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Education Consulting Services Recruiting Students for Foreign Universities Taxable under GST: AAR

Education Consulting Services Recruiting Students for Foreign Universities Taxable under GST: AAR

09.06.2021 | Education News | EduLegaL  | www.edulegal.org | mail@edulegal.in

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21st March 2018, the West Bengal Authority for Advance Ruling (AAR) in In re Global Reach Education Services Pvt. Ltd. (GST AAR West Bengal) 05 of 2018, held that bodies/companies facilitating the admission of students in universities abroad are intermediaries representing Foreign Universities in India and their services do not fall within ‘Export’, within the meaning of Section 2(6) of the Integrated Goods and Services Act, 2017(GST Act).

The applicant company argued that it is an independent contractor promoting and marketing the courses of foreign universities in India; it is paid commission as a consideration in foreign convertible exchange for admissions availed through its marketing. Other subsequent services that are provided to students are ‘business auxiliary services’. To further its claims the applicant submitted the agreement copy of the contract with Australian Catholic University. The AAR decided to treat this agreement as a model specimen for all other agreements. The agreement contained contradictory terms regarding the relationship between the applicant and the University therefore the agreement in its entirety was read.

Clause 3.1 of the agreement read: Education Agent must promote the courses of the University to find out suitable prospective students and assist in recruitment of students in accordance with the procedures and requirements of the University”. Clause 4.1 placed the Education Agent under obligation to collect all fees and charges payable from the prospective students and forward the same to the University. Under clause 8, Agent is paid remuneration in the form of Commission as a percentage of the tuition fee. Therefore, if the agent is being paid after the successful admission of the student, it cannot be sustainably claimed that the agent is getting remuneration for marketing and advertisement as an independent contractor.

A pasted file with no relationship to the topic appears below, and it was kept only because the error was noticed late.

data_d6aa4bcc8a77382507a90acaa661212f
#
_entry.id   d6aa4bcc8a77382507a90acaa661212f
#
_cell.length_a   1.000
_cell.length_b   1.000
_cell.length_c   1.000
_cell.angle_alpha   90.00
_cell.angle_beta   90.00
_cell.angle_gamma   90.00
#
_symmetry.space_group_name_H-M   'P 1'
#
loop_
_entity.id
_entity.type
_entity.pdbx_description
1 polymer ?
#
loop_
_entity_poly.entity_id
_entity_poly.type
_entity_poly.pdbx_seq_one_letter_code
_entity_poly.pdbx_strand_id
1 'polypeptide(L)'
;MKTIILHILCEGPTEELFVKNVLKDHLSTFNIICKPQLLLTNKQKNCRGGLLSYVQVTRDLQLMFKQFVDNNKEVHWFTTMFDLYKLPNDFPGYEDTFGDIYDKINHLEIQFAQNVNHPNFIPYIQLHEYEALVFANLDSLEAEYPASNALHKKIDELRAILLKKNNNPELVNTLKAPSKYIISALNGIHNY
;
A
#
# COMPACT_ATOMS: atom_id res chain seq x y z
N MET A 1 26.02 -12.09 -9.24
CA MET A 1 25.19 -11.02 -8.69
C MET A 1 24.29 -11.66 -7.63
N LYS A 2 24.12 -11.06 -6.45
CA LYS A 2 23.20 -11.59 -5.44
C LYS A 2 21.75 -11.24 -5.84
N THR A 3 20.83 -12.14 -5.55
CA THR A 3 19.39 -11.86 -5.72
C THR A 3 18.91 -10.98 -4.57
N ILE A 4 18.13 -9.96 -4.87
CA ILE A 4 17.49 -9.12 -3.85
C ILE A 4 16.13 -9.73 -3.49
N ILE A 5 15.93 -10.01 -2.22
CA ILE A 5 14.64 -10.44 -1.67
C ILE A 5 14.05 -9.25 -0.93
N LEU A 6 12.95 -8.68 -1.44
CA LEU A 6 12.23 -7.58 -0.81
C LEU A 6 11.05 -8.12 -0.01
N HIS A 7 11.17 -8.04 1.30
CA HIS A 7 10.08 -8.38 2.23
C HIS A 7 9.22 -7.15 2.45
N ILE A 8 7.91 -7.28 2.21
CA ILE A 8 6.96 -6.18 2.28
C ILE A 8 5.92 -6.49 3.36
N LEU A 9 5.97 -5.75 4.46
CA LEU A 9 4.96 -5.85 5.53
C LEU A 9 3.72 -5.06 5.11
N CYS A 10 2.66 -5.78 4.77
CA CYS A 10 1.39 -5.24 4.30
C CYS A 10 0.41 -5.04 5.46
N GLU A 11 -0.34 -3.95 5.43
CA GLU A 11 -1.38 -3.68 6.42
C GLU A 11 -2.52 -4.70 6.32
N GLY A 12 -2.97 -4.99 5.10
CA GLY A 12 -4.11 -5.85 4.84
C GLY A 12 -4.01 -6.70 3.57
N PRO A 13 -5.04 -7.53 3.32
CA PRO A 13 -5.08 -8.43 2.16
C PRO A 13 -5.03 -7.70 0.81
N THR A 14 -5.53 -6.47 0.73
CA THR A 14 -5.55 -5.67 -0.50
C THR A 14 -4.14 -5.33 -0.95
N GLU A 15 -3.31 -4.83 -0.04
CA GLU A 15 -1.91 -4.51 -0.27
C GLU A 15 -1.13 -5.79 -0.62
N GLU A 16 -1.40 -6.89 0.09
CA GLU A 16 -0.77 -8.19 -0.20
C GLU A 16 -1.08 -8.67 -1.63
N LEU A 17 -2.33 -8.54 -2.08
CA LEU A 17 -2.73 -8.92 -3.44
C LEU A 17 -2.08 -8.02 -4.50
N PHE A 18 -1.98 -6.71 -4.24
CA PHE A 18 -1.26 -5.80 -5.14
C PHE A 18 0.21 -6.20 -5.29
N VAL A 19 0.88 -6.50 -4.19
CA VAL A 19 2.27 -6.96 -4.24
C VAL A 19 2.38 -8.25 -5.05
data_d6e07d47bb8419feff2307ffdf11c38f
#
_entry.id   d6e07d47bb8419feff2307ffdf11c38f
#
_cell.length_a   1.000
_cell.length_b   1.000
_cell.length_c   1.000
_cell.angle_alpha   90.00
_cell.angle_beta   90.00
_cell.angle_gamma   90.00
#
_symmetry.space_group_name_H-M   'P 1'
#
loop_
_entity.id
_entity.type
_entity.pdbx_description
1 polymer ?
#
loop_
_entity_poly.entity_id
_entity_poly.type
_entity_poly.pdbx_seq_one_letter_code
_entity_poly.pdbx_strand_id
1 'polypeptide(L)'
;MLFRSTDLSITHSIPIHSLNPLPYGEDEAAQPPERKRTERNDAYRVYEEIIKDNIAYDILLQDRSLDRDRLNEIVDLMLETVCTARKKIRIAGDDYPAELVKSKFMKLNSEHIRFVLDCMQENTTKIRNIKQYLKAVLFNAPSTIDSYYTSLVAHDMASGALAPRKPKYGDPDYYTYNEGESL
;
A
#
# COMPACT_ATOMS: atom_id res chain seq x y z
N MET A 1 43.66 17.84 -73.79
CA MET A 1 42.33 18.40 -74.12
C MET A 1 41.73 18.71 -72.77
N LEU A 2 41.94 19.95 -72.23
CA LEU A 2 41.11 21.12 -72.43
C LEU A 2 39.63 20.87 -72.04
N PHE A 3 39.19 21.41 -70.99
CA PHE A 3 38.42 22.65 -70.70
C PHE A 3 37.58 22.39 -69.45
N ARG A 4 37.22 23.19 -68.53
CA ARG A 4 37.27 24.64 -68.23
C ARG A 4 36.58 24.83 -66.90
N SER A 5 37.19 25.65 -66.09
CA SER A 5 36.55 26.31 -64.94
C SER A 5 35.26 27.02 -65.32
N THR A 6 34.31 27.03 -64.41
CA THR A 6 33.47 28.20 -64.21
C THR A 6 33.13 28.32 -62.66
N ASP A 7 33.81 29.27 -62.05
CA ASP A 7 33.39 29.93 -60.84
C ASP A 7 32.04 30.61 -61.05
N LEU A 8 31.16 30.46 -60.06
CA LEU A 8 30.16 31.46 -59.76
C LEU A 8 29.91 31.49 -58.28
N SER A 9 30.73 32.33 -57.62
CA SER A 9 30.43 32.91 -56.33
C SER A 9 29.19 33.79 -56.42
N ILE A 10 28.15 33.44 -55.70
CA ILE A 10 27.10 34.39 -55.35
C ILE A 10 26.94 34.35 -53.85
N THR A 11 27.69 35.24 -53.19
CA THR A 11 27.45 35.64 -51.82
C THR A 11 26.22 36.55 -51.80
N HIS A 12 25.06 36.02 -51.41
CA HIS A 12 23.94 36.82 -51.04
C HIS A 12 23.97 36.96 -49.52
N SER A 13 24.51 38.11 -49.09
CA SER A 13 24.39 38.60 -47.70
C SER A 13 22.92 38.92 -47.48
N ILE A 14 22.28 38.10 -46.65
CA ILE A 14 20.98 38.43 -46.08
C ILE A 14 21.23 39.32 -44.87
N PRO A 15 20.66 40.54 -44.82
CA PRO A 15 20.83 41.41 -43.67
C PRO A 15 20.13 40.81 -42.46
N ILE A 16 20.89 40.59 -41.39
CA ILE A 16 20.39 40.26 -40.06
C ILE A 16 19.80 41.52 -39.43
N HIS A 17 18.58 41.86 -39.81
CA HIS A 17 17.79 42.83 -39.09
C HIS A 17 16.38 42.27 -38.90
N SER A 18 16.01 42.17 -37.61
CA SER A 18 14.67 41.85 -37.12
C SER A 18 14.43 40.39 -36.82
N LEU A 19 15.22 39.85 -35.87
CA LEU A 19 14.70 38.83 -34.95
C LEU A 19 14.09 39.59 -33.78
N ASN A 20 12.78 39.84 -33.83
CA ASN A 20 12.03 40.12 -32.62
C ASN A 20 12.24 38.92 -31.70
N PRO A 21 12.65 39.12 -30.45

The AAR, studying the clauses observed that the:

“main service provided by the applicant is facilitating recruitment of students and the consideration is paid as commission on the basis of course fee and recruitment through the applicant. Promotion of the courses is incidental to the above principal supply. If promotion of university courses were the principal supply; the applicant should have been remunerated for its promotional activity no matter whether it facilitates recruitment or not”

It was opined that the applicant is representative of University in the Territory of India and therefore, clear that whatever services the applicable provisions are provided only as a representative of the University and not as an independent service provider.

Hence, being an intermediary service provider, the place of the Applicant’s supply shall be determined under section 13(8)(b) of the IGST Act and not under section 13(2) of the IGST Act. The place of supply is the territory of India under the abovementioned provisions. Section 2(6) must be stringently adhered to for claiming transaction as export and the condition under section 2(6)(iii) of the IGST Act is not satisfied in the present case. Applicant’s service to the foreign universities does not qualify as “Export of Services”, and is, therefore, taxable under the GST Act.

Vaibhav Karadale | Research Intern | EduLegaL


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